31 State Attorneys General Elected to Office


Of the 50-state Attorneys General (AGs), 43 are elected. In 2014, 31 AGs were on the ballot of which 11 were open seats. Unofficial results are in, so meet the new Attorneys General.

  • Arizona: AG-elect Mark Brvovich (R), former Department of Gaming Director
  • Arkansas: AG-elect Leslie Rutledge (R), former Republican National Committee counsel
  • Colorado: AG-elect Cynthia Coffman (R), former Deputy Attorney General
  • Delaware: AG-elect Matthew Denn (D), Lieutenant Governor
  • Maryland: AG-elect Brian Frosh (D), State Senator
  • Massachusetts: AG-elect Maura Healy (D), former Deputy Attorney General
  • Nebraska: AG-elect Doug Peterson (R), former Assistant Attorney General
  • Nevada: AG-elect Adam Laxalt (R), former Navy JAG officer
  • New Mexico: AG-elect Hector Balderas (D), State Auditor
  • Texas: AG-elect Ken Paxton (R), State Senator
  • Wisconsin: AG-elect Brad Schimel (R), state prosecutor Continue reading this entry

UDAAP Council Weekly UDAAP Standards Report - 10/23/2014


Every week, courts around the United States issue decisions addressing aspects of civil UDAAP claims.

In an effort to illuminate the UDAAP standards, below is a sampling of some of this week’s UDAAP decisions on the meaning of unfair, deceptive, and abusive.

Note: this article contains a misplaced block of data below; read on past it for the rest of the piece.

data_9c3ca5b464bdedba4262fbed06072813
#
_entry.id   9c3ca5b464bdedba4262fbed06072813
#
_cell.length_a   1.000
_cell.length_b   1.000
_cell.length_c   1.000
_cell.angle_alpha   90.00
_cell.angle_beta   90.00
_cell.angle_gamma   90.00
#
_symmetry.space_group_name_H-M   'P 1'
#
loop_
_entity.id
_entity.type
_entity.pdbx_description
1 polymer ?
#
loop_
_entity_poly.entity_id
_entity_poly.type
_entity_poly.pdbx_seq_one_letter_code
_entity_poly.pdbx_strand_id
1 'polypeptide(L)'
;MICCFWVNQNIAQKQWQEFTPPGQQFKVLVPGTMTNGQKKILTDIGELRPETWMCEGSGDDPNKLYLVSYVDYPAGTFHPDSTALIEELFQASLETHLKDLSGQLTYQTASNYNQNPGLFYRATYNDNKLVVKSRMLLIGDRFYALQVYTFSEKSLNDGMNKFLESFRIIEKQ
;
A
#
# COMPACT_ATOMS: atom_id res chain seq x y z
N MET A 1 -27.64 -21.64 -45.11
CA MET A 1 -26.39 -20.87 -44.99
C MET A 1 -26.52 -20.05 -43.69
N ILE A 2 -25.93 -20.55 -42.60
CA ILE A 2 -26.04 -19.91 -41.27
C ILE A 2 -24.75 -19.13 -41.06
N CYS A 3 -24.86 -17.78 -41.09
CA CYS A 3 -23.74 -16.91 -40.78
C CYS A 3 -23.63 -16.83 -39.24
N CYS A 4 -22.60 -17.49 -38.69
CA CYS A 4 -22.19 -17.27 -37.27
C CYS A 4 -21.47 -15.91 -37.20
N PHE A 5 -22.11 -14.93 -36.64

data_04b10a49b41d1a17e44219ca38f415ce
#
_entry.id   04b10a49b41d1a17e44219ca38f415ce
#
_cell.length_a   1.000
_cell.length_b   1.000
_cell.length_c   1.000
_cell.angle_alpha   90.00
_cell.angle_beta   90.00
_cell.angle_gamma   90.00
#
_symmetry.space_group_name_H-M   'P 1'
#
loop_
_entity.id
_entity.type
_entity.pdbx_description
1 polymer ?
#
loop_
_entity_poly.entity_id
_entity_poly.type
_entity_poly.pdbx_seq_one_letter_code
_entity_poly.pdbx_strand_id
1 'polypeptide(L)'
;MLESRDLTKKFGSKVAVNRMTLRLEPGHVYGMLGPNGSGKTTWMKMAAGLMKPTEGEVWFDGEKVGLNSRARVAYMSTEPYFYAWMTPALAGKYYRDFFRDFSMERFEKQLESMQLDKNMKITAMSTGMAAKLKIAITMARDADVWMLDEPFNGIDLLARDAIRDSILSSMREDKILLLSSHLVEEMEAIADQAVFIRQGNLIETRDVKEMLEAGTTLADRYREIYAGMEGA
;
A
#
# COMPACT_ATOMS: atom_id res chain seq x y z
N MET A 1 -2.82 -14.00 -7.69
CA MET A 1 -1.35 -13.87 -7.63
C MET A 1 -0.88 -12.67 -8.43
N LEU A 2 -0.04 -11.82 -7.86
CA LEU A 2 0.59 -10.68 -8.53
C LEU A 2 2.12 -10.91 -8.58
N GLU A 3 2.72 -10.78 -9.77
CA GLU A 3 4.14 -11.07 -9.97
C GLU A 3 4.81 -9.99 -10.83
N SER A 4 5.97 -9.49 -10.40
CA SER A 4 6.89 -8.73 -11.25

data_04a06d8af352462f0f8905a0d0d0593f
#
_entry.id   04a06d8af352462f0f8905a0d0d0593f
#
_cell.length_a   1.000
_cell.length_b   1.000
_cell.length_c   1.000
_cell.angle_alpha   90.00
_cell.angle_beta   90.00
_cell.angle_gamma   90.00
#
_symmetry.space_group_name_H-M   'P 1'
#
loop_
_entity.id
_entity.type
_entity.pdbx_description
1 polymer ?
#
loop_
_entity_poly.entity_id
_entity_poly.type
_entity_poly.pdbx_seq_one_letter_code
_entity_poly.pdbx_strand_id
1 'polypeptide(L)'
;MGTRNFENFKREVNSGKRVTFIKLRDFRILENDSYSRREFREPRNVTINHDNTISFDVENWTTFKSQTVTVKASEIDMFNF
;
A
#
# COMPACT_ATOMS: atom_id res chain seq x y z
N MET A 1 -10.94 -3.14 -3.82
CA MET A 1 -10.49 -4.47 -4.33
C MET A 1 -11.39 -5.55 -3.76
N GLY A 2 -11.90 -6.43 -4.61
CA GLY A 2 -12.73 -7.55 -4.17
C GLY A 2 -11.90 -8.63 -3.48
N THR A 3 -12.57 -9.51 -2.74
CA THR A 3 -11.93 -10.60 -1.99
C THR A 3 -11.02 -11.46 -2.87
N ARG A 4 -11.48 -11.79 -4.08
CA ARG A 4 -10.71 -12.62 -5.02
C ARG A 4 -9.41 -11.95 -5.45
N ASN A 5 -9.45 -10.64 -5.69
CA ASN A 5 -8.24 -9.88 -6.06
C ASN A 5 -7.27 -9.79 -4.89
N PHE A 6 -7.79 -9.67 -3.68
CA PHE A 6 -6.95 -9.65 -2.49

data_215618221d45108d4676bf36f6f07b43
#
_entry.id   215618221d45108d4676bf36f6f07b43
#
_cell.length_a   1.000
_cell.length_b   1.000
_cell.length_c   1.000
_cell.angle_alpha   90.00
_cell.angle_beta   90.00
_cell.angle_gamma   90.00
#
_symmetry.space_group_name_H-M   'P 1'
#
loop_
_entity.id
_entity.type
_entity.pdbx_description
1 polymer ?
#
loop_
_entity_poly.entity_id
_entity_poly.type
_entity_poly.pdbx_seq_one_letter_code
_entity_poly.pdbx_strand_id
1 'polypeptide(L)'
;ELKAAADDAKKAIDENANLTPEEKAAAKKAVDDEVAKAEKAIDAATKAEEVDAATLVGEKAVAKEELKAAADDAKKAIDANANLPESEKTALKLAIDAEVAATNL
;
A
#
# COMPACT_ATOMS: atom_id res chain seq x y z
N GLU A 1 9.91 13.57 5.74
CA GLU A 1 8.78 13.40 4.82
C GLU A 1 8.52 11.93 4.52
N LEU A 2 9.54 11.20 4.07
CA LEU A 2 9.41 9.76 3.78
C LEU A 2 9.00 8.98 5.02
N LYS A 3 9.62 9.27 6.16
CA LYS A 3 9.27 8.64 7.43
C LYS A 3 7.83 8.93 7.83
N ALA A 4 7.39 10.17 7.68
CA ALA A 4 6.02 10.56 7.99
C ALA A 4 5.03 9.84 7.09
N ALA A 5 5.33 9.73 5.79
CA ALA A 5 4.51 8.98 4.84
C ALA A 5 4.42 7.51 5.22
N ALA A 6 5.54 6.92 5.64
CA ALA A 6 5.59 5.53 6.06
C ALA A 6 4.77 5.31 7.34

Plaintiff alleged a loan servicer made false reports to three credit reporting agencies and used debt collection methods prohibited by the Fair Debt Collection Practices Act (FDCPA). The court found the plaintiff stated a claim under 1692g(b) of the FDCPA where she alleged she provided the servicer
with a notice of dispute, but the servicer continued to attempt to collect the debt despite not having proved the existence of the debt as required by the FDCPA.  Continue reading this entry

Telephone Consumer Protection Act Express Consent Narrowed Again

Albert Nigro just wanted to turn off his deceased mother-in-law’s electricity. He called the electric company, but it required that he provide his mobile telephone number to disconnect service. It turned out though that the mother-in-law had an outstanding bill of $68. Nigro did not know about that when he gave his number. He was not legally required to pay it.

The electric company hired a debt collector to recover the $68 owing on the mother-in-law’s account. The debt collector placed 72 autodial calls over the course of nine months to Nigro. In each call, the message asked for the mother-in-law. Eventually, Nigro had enough. He sued under the Telephone Consumer Protection Act. He argued that while he had voluntarily given his number in connection with disconnecting his mother-in-law’s service, he had not given consent for calls about an outstanding debt. The debt collector argued, based on prior Federal Communications Commission rulings, that providing a phone number to a business permitted the business to call it. Continue reading this entry

Client Alert: Ademi & O’Reilly Enter the TCPA Fray

Serial class action filers Ademi & O’Reilly have filed four Telephone Consumer Protection Act cases in Wisconsin in the past week. Is Wisconsin about to become the next hotbed of TCPA litigation? Maybe. For more than two years, Ademi & O’Reilly have filed class action lawsuits concerning the Fair Debt Collection Practices Act nearly every day. If this is the start of a trend, pay attention as we may see over 100 Wisconsin TCPA cases in the next year. As always make sure your TCPA compliance procedures are up-to-date. Contact any of our TCPA lawyers should you have questions.